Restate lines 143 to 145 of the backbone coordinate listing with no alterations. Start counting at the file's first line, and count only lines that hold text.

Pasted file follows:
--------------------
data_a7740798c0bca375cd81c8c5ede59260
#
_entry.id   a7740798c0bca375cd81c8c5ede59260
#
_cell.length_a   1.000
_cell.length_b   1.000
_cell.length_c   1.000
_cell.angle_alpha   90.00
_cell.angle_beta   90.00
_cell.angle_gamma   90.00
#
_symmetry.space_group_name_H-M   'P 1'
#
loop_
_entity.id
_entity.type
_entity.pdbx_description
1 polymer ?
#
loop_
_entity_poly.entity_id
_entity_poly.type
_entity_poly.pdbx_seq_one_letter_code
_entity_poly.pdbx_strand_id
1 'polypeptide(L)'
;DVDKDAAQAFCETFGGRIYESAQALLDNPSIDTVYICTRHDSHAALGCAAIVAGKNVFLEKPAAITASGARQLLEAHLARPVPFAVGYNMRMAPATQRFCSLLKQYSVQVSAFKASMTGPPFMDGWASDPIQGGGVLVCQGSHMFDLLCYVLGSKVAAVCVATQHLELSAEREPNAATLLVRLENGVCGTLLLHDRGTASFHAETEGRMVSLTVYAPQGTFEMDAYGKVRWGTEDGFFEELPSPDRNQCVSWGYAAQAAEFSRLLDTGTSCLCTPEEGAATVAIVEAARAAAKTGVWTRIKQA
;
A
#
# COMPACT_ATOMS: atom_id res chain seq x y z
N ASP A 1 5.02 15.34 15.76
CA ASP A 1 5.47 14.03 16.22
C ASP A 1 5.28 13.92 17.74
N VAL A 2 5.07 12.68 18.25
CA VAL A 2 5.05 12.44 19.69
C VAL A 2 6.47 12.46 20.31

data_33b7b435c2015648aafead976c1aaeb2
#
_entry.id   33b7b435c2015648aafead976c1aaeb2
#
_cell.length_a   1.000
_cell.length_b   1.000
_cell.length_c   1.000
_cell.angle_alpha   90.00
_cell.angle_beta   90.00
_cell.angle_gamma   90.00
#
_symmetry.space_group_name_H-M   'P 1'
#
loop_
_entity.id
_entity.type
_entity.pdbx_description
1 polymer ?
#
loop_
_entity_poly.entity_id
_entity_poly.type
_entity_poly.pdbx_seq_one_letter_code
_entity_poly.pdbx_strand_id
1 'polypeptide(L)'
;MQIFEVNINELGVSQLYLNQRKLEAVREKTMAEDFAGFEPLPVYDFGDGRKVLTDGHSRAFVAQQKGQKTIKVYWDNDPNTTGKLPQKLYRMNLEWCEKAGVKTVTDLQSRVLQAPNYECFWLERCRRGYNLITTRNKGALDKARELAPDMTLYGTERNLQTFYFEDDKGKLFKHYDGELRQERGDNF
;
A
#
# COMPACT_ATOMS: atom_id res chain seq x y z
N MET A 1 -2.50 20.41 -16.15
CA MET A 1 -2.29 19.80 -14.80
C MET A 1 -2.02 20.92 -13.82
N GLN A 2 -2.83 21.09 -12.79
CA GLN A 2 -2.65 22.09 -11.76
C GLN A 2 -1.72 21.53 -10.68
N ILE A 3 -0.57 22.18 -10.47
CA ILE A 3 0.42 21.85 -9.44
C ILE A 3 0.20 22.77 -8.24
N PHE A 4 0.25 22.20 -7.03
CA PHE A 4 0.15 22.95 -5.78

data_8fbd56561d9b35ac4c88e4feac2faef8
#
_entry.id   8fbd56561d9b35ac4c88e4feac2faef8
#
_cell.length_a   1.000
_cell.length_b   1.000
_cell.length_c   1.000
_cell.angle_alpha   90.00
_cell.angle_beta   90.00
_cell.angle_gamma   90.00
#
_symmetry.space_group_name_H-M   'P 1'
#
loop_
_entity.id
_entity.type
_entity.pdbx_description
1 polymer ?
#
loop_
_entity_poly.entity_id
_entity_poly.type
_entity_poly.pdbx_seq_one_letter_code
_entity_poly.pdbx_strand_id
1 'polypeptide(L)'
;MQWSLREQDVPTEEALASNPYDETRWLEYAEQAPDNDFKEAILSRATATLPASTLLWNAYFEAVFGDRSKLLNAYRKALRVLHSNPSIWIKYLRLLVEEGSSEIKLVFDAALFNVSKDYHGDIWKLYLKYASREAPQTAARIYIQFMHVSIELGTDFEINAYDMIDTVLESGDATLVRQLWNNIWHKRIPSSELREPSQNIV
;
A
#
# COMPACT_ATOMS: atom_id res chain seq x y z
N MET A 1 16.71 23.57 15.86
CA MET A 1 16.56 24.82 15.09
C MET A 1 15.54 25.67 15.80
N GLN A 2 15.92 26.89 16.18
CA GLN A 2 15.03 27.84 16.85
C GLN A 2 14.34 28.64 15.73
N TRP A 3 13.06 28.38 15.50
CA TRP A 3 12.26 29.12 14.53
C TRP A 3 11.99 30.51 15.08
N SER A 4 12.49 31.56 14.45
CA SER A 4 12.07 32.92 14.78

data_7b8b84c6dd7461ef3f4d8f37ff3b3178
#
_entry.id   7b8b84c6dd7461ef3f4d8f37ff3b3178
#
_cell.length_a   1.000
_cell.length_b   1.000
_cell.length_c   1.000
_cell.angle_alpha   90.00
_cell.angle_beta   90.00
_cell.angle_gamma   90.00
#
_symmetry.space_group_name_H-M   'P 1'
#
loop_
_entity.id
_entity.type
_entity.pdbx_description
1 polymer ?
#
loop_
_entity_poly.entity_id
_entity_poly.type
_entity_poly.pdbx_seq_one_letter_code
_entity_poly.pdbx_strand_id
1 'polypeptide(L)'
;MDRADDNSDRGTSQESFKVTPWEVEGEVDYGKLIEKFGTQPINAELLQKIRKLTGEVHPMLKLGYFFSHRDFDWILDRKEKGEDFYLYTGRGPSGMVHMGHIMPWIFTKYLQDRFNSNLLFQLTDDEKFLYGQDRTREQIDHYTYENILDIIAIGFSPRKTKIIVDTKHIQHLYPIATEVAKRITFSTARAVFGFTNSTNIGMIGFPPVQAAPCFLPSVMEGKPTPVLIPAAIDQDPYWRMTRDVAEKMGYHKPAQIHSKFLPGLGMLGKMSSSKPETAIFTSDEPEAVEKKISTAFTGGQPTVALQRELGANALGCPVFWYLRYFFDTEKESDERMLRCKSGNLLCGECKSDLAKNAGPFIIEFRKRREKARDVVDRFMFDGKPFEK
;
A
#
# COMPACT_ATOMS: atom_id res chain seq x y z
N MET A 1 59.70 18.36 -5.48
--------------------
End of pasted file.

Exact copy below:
1 'polypeptide(L)'
;MDRADDNSDRGTSQESFKVTPWEVEGEVDYGKLIEKFGTQPINAELLQKIRKLTGEVHPMLKLGYFFSHRDFDWILDRKEKGEDFYLYTGRGPSGMVHMGHIMPWIFTKYLQDRFNSNLLFQLTDDEKFLYGQDRTREQIDHYTYENILDIIAIGFSPRKTKIIVDTKHIQHLYPIATEVAKRITFSTARAVFGFTNSTNIGMIGFPPVQAAPCFLPSVMEGKPTPVLIPAAIDQDPYWRMTRDVAEKMGYHKPAQIHSKFLPGLGMLGKMSSSKPETAIFTSDEPEAVEKKISTAFTGGQPTVALQRELGANALGCPVFWYLRYFFDTEKESDERMLRCKSGNLLCGECKSDLAKNAGPFIIEFRKRREKARDVVDRFMFDGKPFEK
;